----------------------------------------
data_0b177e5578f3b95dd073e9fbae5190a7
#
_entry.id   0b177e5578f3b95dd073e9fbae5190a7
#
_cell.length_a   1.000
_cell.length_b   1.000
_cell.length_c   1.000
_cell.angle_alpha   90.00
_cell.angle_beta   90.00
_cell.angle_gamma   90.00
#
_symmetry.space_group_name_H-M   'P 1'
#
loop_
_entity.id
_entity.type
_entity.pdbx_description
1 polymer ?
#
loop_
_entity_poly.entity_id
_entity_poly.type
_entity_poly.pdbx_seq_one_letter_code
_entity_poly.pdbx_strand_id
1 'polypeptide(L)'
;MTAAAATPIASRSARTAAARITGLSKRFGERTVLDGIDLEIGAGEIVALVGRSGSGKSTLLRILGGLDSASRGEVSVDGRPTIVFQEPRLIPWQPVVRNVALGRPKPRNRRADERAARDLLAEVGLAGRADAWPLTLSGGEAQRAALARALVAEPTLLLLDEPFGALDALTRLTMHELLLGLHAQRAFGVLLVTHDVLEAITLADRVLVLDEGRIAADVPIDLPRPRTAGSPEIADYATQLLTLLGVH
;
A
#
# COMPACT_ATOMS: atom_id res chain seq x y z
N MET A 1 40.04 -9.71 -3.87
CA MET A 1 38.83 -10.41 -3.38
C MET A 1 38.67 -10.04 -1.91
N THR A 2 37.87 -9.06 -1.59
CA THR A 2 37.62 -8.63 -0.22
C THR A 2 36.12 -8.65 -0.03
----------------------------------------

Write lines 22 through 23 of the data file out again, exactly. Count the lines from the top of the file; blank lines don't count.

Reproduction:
_entity_poly.type
_entity_poly.pdbx_seq_one_letter_code